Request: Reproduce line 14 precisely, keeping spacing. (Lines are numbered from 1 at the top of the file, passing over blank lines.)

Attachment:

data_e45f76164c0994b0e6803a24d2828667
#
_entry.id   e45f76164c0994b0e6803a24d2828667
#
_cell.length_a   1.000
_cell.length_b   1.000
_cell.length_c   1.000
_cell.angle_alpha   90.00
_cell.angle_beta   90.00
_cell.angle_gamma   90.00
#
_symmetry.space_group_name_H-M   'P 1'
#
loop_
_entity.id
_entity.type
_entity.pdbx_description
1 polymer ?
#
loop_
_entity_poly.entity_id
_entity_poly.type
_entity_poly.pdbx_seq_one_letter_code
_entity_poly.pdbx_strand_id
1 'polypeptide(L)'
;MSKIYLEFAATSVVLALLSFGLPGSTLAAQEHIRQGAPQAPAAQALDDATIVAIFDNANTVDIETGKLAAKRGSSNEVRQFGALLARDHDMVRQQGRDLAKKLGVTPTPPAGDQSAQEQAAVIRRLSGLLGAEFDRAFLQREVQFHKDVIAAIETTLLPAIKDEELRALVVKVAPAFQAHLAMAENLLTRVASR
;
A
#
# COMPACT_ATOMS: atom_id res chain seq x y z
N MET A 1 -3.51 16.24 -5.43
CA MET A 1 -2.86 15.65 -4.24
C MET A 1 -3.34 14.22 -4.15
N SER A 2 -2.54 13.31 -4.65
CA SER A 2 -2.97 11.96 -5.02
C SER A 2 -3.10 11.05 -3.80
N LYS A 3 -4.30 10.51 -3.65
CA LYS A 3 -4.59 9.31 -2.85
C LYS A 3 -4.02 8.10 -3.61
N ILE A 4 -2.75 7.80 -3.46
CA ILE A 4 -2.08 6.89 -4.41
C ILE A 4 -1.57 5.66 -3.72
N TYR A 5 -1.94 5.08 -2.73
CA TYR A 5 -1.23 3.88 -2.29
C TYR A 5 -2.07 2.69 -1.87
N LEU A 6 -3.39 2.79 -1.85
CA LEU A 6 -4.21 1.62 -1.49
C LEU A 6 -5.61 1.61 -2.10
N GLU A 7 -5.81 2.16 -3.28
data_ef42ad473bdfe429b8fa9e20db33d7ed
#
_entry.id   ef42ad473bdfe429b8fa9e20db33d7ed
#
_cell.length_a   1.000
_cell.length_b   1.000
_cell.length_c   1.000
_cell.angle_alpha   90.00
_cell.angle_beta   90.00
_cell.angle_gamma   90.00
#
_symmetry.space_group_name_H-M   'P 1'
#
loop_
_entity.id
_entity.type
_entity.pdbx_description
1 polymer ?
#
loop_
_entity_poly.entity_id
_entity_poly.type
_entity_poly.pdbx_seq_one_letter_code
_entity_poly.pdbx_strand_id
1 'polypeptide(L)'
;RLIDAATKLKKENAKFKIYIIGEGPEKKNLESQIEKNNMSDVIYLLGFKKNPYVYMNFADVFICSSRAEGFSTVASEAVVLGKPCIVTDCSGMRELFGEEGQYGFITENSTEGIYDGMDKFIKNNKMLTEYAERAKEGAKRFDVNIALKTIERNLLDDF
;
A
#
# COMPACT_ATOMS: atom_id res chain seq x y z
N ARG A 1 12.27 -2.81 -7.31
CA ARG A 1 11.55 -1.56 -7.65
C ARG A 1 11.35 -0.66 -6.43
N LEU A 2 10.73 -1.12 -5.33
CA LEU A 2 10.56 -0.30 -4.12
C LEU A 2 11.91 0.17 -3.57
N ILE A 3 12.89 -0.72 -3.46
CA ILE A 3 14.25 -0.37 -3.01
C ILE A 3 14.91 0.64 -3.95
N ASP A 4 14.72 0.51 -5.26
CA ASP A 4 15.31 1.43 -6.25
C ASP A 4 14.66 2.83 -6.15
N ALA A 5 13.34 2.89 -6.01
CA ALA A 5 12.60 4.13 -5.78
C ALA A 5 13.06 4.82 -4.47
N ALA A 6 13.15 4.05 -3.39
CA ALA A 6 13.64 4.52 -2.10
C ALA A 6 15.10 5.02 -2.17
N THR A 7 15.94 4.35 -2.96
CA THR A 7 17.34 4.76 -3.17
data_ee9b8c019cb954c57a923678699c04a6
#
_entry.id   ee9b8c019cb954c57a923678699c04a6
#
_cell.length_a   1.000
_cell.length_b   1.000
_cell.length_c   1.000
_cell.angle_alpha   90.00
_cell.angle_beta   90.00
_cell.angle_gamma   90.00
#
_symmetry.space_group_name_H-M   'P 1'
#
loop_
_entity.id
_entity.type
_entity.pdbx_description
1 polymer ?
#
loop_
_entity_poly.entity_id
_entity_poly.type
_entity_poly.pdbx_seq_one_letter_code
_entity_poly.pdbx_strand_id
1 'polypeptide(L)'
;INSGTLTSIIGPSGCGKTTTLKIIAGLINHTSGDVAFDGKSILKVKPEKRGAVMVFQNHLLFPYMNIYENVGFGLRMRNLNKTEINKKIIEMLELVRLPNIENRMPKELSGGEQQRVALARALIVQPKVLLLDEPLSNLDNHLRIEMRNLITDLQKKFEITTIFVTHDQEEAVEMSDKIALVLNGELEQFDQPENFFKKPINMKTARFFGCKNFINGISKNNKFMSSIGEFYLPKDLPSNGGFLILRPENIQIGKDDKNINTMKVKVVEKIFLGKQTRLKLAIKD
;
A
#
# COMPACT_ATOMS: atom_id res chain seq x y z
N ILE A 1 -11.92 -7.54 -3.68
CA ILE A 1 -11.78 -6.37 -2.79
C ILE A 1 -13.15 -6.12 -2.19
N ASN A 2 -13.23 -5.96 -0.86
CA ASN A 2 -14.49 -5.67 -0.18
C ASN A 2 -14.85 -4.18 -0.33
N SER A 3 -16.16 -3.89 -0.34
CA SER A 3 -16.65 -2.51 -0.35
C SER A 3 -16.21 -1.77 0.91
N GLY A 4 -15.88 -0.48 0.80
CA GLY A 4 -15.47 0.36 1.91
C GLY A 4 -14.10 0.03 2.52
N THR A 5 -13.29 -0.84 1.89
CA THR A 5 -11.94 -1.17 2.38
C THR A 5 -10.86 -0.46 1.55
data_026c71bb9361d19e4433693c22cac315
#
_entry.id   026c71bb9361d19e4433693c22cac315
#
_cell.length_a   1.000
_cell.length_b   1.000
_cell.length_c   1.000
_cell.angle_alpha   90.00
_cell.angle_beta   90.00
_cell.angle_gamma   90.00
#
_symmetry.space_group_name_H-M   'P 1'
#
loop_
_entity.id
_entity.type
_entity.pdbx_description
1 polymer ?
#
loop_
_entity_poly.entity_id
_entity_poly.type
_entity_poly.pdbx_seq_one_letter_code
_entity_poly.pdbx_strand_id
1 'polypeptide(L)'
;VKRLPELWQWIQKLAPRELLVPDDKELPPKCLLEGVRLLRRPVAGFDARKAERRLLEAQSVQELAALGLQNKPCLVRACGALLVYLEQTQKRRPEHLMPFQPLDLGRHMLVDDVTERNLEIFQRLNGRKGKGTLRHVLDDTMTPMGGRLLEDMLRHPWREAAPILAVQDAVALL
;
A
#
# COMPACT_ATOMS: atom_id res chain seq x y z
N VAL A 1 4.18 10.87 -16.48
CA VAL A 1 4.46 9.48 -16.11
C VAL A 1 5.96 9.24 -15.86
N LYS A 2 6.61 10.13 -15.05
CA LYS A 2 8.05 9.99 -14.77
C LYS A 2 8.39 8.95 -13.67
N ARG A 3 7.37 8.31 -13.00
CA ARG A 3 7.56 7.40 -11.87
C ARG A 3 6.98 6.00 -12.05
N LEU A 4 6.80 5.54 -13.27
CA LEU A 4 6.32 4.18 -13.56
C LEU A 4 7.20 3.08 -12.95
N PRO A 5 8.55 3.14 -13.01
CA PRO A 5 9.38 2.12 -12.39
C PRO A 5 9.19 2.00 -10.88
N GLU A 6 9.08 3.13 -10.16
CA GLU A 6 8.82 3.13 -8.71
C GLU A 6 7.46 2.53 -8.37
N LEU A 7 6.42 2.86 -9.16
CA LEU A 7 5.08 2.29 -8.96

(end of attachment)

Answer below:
loop_